“Prejudice always obscures the truth” 0

12 Angry Men

We were recently brought up to speed with goings on at the NAFD. At a regional meeting last week, a gentleman explained to the audience that he didn’t feel that NAFD members should be paying money to comparison websites like Beyond for marketing services. He explained that to rectify this situation, the NAFD would be launching…a comparison website for funeral directors, to be announced at the National Conference in Durham on 18 May, and concluded with the admission that they would likely end up charging funeral directors fees for this marketing service. Hmm, interesting logic.

This one has disaster written all over it. The NAFD, for a brief period last year, enjoyed an Indian summer where their CEO Mandie Lavin whipped the angry old men in their backroom committees into shape and drove them in the right direction. They built bridges with SAIF and looked like they were becoming a credible force, working with the Scottish Government, formulating a joint code of conduct and generally doing what you expect industry associations to do. Since Mandie’s departure, they have been busy dragging themselves back to the dark ages.

They now appear to be operating under the shadow of fear, which is never a good place to make decisions from. Fear of change, fear of transparency, fear that their shadowy committees and gossiped corridors will lose their backroom grip on the industry. This latest decision – to enter a fiercely competed marketplace – with no experience or competency in the area, is an example of that fear breeding bad decisions. At the meeting, they admitted that their decision is purely reactive – they have seen Golden Charter launch a similar service and felt they had to respond. Lemmings and cliffs come to mind at this point.

You can’t be poacher and gamekeeper at the same time

The thing is, you can’t try to be a regulatory body or industry standard, which is where they were going, if you’re at the same time a commercial entity. It’s such a glaring juxtaposition that you must wonder what they’ve been smoking at NAFD HQ. Let’s have a think about how many trade associations in other markets there are. Do you see the Association of British Insurers taking on CompareTheMarket? Do you see the British Hospitality Association competing with Just Eat? I think not.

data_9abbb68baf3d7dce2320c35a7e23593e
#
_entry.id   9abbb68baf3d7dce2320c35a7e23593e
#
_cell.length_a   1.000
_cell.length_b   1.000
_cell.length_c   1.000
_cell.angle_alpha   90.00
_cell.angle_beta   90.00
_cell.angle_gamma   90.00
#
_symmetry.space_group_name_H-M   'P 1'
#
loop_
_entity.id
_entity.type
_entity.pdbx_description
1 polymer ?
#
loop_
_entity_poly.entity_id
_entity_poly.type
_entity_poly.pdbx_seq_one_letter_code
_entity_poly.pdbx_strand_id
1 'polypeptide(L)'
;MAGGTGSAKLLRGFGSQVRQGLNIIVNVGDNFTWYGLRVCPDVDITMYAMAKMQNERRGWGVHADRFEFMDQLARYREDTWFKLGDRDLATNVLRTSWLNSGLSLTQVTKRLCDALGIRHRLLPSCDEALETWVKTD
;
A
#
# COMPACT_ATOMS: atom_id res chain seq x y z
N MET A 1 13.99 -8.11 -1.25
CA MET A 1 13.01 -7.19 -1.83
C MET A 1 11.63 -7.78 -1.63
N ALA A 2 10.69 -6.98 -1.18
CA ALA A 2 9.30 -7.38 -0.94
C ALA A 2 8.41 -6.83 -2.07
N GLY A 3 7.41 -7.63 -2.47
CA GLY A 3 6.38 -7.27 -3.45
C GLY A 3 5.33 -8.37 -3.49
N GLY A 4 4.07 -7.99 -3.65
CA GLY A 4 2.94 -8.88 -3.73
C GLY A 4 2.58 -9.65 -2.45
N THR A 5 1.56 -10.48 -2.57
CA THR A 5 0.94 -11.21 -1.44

There are some obvious reasons why it doesn’t happen. Firstly, it means that the trade association loses all credibility and pretence of independence. You can’t go around claiming to be representative of the industry when you’ve got skin in the commercial game. And that works both ways – in this case the stated objectives of the NAFD are to protect members, so how can they expect families to turn to them at a time of need?

Secondly, as an organisation you’re entirely reliant on membership fees for your revenue, and those members include lots of suppliers. In the NAFD’s case, if they are going to start a comparison service, then what’s to stop them deciding to launch a direct disposal service or start wholesaling coffins – where do the boundaries of their commercial ambitions end? It’s not long ago that they sold off Perfect Choice, their own funeral plan, and in May members will be eagerly awaiting answers to the questions raised at last year’s conference about that decision. Long-paying suppliers will be thinking – are they going to come for me next? It would be interesting to see what Albins and Lymns think, because they have just invested another £1.5m in Funeral Zone, and this new site – with an apparent strong focus on reviews – will be directly competing with them.

The main reason that industry associations don’t start commercial offspring, however, is that they are not likely to be especially competent at running commercial ventures or structured well enough to do so. In the few cases where industry bodies give it a go, they generally end up splashing significant amounts of their members’ money hiring outside marketing and development agencies, before an inevitable collapse and retreat. Trade bodies aren’t well stocked with the kind of people who you need to be able to compete in fast moving markets.

How much will it cost their members?

To that end, let’s look at the market landscape. There are already three zombie ‘comparison’ companies out there, who despite credible backers, have failed to get any traction. There’s ‘AboutTheFuneral’, set up by Kim Bird, an industry veteran, which had ex-NAFD CEO Alan Slater on the board. Then there’s ‘DeadRight’, which had the backing of famous ad-executive John Hegarty, and finally ‘YourFuneralChoice’, which I believe originated from funeral director beginnings. They are all effectively on last legs, their advertising largely silent and traffic moribund. The moral of the story is that funeral comparison is not an easy arena to make a viable offering in.

But, I hear you thinking, the NAFD has significant resources from its funeral director members. Indeed, at the meeting, the nice man indicated that his plan for those resources was to outspend everyone to get their new website to the top of the PPC rankings (pay-per-click rankings on Google). Well, I wonder if the NAFD has any idea how much it costs to perform PPC in this market? Bidding on the keywords necessary to compete in this space costs a minimum of £500K per annum, while Co-op are (based on their presence) spending as much as £3.5m. So it’s not going to be cheap – are NAFD members really going to be happy with that volume of their funds being spent?